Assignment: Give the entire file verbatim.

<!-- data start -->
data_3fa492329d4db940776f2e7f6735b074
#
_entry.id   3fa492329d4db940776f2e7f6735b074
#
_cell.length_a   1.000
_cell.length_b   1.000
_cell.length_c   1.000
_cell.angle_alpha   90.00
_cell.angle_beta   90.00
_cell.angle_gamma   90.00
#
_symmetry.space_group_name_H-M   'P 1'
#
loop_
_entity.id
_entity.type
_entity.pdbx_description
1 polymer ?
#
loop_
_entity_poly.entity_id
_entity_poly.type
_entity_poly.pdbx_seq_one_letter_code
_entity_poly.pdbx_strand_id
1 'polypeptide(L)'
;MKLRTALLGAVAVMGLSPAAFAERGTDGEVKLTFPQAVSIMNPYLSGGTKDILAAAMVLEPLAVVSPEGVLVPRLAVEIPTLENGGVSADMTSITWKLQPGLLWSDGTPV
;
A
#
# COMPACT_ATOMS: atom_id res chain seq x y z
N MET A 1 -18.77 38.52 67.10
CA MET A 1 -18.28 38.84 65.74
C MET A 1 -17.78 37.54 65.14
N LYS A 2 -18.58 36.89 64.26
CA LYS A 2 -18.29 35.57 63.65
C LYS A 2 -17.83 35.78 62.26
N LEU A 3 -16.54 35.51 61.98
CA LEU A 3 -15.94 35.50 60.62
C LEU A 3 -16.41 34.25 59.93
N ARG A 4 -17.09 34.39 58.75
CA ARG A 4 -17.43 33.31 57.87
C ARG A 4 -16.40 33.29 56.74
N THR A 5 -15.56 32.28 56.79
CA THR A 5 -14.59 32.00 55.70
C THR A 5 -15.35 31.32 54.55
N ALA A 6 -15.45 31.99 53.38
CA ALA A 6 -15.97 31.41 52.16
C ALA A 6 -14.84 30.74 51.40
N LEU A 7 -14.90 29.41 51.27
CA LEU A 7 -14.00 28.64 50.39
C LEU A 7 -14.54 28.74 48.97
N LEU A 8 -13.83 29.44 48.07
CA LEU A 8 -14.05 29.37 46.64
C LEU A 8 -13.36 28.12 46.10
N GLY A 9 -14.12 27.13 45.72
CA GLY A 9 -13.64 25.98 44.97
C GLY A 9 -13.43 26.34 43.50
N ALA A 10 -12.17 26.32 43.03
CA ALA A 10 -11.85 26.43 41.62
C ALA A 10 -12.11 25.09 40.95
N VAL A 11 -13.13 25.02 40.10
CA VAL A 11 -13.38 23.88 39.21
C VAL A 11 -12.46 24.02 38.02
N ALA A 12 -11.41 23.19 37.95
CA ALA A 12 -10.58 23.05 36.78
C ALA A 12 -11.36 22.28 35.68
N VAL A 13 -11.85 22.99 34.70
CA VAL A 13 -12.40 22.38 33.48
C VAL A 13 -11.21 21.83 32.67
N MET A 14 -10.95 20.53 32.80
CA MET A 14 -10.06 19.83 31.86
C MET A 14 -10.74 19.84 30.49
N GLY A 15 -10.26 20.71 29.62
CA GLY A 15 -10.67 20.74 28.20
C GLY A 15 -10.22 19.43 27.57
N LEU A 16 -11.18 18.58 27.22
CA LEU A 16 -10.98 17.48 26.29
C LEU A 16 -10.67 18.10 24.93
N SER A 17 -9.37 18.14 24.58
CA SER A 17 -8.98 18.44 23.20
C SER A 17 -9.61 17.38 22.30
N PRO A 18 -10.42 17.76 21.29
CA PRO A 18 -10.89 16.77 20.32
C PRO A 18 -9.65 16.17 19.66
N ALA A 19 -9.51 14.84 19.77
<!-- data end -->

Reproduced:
data_3fa492329d4db940776f2e7f6735b074
#
_entry.id   3fa492329d4db940776f2e7f6735b074
#
_cell.length_a   1.000
_cell.length_b   1.000
_cell.length_c   1.000
_cell.angle_alpha   90.00
_cell.angle_beta   90.00
_cell.angle_gamma   90.00
#
_symmetry.space_group_name_H-M   'P 1'
#
loop_
_entity.id
_entity.type
_entity.pdbx_description
1 polymer ?
#
loop_
_entity_poly.entity_id
_entity_poly.type
_entity_poly.pdbx_seq_one_letter_code
_entity_poly.pdbx_strand_id
1 'polypeptide(L)'
;MKLRTALLGAVAVMGLSPAAFAERGTDGEVKLTFPQAVSIMNPYLSGGTKDILAAAMVLEPLAVVSPEGVLVPRLAVEIPTLENGGVSADMTSITWKLQPGLLWSDGTPV
;
A
#
# COMPACT_ATOMS: atom_id res chain seq x y z
N MET A 1 -18.77 38.52 67.10
CA MET A 1 -18.28 38.84 65.74
C MET A 1 -17.78 37.54 65.14
N LYS A 2 -18.58 36.89 64.26
CA LYS A 2 -18.29 35.57 63.65
C LYS A 2 -17.83 35.78 62.26
N LEU A 3 -16.54 35.51 61.98
CA LEU A 3 -15.94 35.50 60.62
C LEU A 3 -16.41 34.25 59.93
N ARG A 4 -17.09 34.39 58.75
CA ARG A 4 -17.43 33.31 57.87
C ARG A 4 -16.40 33.29 56.74
N THR A 5 -15.56 32.28 56.79
CA THR A 5 -14.59 32.00 55.70
C THR A 5 -15.35 31.32 54.55
N ALA A 6 -15.45 31.99 53.38
CA ALA A 6 -15.97 31.41 52.16
C ALA A 6 -14.84 30.74 51.40
N LEU A 7 -14.90 29.41 51.27
CA LEU A 7 -14.00 28.64 50.39
C LEU A 7 -14.54 28.74 48.97
N LEU A 8 -13.83 29.44 48.07
CA LEU A 8 -14.05 29.37 46.64
C LEU A 8 -13.36 28.12 46.10
N GLY A 9 -14.12 27.13 45.72
CA GLY A 9 -13.64 25.98 44.97
C GLY A 9 -13.43 26.34 43.50
N ALA A 10 -12.17 26.32 43.03
CA ALA A 10 -11.85 26.43 41.62
C ALA A 10 -12.11 25.09 40.95
N VAL A 11 -13.13 25.02 40.10
CA VAL A 11 -13.38 23.88 39.21
C VAL A 11 -12.46 24.02 38.02
N ALA A 12 -11.41 23.19 37.95
CA ALA A 12 -10.58 23.05 36.78
C ALA A 12 -11.36 22.28 35.68
N VAL A 13 -11.85 22.99 34.70
CA VAL A 13 -12.40 22.38 33.48
C VAL A 13 -11.21 21.83 32.67
N MET A 14 -10.95 20.53 32.80
CA MET A 14 -10.06 19.83 31.86
C MET A 14 -10.74 19.84 30.49
N GLY A 15 -10.26 20.71 29.62
CA GLY A 15 -10.67 20.74 28.20
C GLY A 15 -10.22 19.43 27.57
N LEU A 16 -11.18 18.58 27.22
CA LEU A 16 -10.98 17.48 26.29
C LEU A 16 -10.67 18.10 24.93
N SER A 17 -9.37 18.14 24.58
CA SER A 17 -8.98 18.44 23.20
C SER A 17 -9.61 17.38 22.30
N PRO A 18 -10.42 17.76 21.29
CA PRO A 18 -10.89 16.77 20.32
C PRO A 18 -9.65 16.17 19.66
N ALA A 19 -9.51 14.84 19.77